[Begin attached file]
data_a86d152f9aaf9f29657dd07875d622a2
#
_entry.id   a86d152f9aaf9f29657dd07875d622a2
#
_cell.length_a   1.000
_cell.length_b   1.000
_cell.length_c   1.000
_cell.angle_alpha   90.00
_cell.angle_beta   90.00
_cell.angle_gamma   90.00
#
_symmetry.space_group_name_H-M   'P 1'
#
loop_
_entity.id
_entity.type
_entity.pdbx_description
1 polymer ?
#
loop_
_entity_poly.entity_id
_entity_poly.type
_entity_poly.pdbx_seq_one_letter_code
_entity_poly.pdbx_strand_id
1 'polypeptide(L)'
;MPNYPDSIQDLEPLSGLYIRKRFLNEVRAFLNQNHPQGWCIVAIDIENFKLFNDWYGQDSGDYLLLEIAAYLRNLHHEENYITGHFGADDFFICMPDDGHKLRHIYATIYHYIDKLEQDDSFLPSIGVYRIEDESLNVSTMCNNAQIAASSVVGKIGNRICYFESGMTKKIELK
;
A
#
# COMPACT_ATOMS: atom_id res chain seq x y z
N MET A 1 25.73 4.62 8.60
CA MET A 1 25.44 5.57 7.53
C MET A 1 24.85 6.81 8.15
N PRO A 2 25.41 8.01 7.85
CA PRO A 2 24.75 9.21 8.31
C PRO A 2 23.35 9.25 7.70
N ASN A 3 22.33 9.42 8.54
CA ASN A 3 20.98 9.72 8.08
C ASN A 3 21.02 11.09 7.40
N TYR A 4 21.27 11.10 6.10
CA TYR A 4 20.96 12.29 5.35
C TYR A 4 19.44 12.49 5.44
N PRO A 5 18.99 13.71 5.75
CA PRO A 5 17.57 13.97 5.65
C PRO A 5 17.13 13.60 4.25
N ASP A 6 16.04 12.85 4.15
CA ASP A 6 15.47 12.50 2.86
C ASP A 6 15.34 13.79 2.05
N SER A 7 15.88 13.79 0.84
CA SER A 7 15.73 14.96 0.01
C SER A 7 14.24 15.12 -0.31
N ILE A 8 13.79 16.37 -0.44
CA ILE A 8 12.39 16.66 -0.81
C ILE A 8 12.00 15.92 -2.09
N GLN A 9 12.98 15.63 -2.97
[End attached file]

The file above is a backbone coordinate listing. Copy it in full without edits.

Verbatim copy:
data_a86d152f9aaf9f29657dd07875d622a2
#
_entry.id   a86d152f9aaf9f29657dd07875d622a2
#
_cell.length_a   1.000
_cell.length_b   1.000
_cell.length_c   1.000
_cell.angle_alpha   90.00
_cell.angle_beta   90.00
_cell.angle_gamma   90.00
#
_symmetry.space_group_name_H-M   'P 1'
#
loop_
_entity.id
_entity.type
_entity.pdbx_description
1 polymer ?
#
loop_
_entity_poly.entity_id
_entity_poly.type
_entity_poly.pdbx_seq_one_letter_code
_entity_poly.pdbx_strand_id
1 'polypeptide(L)'
;MPNYPDSIQDLEPLSGLYIRKRFLNEVRAFLNQNHPQGWCIVAIDIENFKLFNDWYGQDSGDYLLLEIAAYLRNLHHEENYITGHFGADDFFICMPDDGHKLRHIYATIYHYIDKLEQDDSFLPSIGVYRIEDESLNVSTMCNNAQIAASSVVGKIGNRICYFESGMTKKIELK
;
A
#
# COMPACT_ATOMS: atom_id res chain seq x y z
N MET A 1 25.73 4.62 8.60
CA MET A 1 25.44 5.57 7.53
C MET A 1 24.85 6.81 8.15
N PRO A 2 25.41 8.01 7.85
CA PRO A 2 24.75 9.21 8.31
C PRO A 2 23.35 9.25 7.70
N ASN A 3 22.33 9.42 8.54
CA ASN A 3 20.98 9.72 8.08
C ASN A 3 21.02 11.09 7.40
N TYR A 4 21.27 11.10 6.10
CA TYR A 4 20.96 12.29 5.35
C TYR A 4 19.44 12.49 5.44
N PRO A 5 18.99 13.71 5.75
CA PRO A 5 17.57 13.97 5.65
C PRO A 5 17.13 13.60 4.25
N ASP A 6 16.04 12.85 4.15
CA ASP A 6 15.47 12.50 2.86
C ASP A 6 15.34 13.79 2.05
N SER A 7 15.88 13.79 0.84
CA SER A 7 15.73 14.96 0.01
C SER A 7 14.24 15.12 -0.31
N ILE A 8 13.79 16.37 -0.44
CA ILE A 8 12.39 16.66 -0.81
C ILE A 8 12.00 15.92 -2.09
N GLN A 9 12.98 15.63 -2.97